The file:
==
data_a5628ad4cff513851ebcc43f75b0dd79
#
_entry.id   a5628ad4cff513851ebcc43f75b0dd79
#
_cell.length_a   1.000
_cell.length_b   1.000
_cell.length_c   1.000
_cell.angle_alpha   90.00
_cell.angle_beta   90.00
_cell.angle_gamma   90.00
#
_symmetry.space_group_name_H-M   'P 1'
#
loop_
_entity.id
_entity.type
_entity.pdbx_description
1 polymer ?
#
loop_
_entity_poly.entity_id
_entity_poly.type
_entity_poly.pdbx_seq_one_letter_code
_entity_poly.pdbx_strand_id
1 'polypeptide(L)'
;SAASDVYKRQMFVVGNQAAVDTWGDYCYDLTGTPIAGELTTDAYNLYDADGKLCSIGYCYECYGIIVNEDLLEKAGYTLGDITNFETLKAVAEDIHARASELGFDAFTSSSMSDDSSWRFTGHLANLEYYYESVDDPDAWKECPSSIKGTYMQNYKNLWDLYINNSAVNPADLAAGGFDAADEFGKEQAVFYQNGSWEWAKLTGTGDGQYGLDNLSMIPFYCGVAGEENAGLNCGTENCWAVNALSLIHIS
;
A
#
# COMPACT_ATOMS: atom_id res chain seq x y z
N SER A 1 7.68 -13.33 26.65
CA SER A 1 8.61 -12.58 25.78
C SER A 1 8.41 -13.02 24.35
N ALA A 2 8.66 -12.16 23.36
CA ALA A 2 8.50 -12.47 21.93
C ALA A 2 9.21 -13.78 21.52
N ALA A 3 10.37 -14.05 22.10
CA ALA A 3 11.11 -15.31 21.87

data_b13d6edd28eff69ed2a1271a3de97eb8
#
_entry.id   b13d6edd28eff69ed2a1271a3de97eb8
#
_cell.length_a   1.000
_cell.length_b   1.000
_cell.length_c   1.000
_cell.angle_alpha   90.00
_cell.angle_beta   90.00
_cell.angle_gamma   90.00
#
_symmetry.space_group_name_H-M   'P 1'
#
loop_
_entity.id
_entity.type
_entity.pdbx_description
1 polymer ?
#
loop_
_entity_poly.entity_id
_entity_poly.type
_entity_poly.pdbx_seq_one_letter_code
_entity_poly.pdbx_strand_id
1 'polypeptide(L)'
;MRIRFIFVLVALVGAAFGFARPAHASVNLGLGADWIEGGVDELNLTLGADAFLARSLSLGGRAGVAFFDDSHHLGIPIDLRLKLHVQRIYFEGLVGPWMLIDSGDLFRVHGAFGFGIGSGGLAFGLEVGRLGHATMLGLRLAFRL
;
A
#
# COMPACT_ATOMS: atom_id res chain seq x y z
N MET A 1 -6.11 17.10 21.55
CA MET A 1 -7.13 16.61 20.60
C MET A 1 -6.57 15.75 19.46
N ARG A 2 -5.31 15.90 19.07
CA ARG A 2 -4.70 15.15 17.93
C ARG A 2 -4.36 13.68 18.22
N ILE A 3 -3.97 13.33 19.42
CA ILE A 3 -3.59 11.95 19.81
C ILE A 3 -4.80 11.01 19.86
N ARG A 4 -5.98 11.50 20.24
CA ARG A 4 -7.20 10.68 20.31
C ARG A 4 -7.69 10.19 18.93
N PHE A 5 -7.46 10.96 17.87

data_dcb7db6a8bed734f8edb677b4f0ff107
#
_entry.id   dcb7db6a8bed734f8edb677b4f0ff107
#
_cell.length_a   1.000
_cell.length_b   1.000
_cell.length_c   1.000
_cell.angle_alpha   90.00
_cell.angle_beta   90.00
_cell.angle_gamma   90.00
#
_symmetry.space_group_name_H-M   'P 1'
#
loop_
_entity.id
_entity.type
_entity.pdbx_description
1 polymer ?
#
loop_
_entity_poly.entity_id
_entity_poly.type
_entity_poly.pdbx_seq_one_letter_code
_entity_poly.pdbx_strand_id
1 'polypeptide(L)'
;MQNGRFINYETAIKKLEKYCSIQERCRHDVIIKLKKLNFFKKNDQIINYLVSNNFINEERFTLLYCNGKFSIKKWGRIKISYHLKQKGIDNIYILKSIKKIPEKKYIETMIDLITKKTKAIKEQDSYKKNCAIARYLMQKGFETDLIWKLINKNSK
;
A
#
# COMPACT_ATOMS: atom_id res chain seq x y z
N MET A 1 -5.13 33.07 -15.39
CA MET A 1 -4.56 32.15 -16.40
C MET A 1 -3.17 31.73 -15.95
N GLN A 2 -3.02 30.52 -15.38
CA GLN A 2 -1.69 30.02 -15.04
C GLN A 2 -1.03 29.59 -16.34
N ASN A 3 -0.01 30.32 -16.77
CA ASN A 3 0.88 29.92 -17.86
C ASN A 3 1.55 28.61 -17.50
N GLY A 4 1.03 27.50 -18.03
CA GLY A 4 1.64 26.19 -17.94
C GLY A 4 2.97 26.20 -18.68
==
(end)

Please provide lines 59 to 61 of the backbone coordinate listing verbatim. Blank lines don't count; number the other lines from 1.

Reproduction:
_entity_poly.entity_id
_entity_poly.type
_entity_poly.pdbx_seq_one_letter_code